A Cathay Dragon flight bound for Phuket, Thailand, was forced to return to Hong Kong shortly after take-off after an “abnormal condition” was noticed in one of its engines.
All the 148 passengers aboard the Airbus A321-200 plane, along with the crew, were unharmed, but it was a scary flight and they had to wait for five hours before they were able to board another plane to reach their destination, the Hong Kong Economic Journal reports.
Flight KA-212 took off at around 8:40 a.m. from Hong Kong International Airport on Tuesday but the pilot decided to turn back in less than an hour. It landed in Hong Kong at 9:56 a.m.
A photographer who witnessed the incident said he saw fire and smoke coming from the engine on the left side of the plane as it was ascending at about 9 a.m.
He posted a photo of the plane on his Facebook page.
But Cathay Dragon, formerly called Dragonair, a subsidiary of Cathay Pacific Group, did not confirm this.
A company spokesman said the decision was made according to established procedures after the aircraft instrument panel signaled a “temperature anomaly” in one of the engines.
He apologized for the inconvenience caused to the passengers.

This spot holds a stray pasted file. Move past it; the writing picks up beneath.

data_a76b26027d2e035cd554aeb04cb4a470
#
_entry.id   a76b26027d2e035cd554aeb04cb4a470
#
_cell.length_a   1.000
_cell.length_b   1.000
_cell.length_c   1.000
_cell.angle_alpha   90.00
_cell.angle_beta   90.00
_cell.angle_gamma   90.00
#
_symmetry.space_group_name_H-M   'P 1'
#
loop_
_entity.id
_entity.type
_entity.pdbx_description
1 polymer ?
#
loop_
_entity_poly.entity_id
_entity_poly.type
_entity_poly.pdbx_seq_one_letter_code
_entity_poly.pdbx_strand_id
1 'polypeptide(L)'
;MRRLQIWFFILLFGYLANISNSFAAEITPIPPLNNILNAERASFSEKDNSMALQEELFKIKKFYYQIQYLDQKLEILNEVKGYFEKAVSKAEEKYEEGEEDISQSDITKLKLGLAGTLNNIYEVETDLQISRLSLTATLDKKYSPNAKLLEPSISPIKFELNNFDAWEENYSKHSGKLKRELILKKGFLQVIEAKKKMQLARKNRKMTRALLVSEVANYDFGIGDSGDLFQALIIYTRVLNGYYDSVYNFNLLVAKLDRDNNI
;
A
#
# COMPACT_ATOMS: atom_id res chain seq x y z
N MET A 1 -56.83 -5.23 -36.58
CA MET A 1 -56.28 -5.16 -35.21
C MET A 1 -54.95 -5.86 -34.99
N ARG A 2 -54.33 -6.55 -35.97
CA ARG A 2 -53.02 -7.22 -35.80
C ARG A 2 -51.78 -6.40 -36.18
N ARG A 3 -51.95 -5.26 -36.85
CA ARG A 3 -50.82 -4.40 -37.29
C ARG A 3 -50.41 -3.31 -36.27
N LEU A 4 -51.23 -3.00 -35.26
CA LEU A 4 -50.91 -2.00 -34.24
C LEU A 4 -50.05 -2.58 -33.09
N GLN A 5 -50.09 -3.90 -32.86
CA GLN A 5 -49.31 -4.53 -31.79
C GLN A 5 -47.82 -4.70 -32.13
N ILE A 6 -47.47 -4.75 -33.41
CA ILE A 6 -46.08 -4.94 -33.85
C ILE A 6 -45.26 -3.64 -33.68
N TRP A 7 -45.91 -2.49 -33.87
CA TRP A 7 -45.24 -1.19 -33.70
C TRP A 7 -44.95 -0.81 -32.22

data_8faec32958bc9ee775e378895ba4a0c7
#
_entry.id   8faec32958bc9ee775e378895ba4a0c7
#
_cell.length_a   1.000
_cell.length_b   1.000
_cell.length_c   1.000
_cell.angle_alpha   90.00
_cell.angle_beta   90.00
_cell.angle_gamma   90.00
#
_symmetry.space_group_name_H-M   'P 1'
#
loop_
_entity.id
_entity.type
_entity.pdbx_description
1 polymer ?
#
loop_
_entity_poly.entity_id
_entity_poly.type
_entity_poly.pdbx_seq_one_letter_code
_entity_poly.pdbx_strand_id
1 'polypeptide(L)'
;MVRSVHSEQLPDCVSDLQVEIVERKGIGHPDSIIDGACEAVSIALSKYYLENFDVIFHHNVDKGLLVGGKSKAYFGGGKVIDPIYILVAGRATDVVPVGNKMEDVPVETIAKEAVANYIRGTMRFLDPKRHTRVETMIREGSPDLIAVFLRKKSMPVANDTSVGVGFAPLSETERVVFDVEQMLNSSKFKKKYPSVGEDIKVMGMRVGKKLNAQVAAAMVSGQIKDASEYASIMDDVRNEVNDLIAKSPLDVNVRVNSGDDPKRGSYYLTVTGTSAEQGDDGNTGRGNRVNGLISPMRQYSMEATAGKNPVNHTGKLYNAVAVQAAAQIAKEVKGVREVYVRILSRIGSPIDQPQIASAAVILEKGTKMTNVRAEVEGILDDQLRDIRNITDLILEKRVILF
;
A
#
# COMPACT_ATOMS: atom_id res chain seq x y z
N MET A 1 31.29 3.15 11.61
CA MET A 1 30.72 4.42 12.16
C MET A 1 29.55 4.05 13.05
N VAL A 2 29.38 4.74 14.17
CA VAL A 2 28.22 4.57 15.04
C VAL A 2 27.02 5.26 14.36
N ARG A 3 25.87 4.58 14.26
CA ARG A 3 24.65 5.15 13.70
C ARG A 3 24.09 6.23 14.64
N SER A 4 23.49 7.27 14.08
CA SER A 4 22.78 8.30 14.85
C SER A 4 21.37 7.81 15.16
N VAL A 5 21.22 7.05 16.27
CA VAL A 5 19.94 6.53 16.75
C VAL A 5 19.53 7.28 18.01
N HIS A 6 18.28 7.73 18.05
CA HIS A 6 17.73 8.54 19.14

Writing her version of the incident on her Facebook page, a stewardess aboard the flight said she heard banging sounds twice and felt the plane shudder, Apple Daily reported.
She then learned that the chief pilot had decided to shut off a problematic engine and was told by the senior purser to get ready for an emergency, adding that she was extremely scared until the plane landed safely, the report said.
The company spokesman said the aircraft was being thoroughly inspected and a report regarding the incident would be submitted to the Civil Aviation Department (CAD).
Without confirming if the engine had caught fire, the spokesman only said the sparks shown in the Facebook photo were similar to those coming out of racing cars.
Arrangements were made for the passengers to board another flight to Phuket, around five hours behind their original flight schedule, the HKEJ report said.
Former CAD chief Lok Kung-nam said the banging sound from the engine suggested possible fuel leak and the fire was likely caused by the impact of detached turbine blades on the engine.
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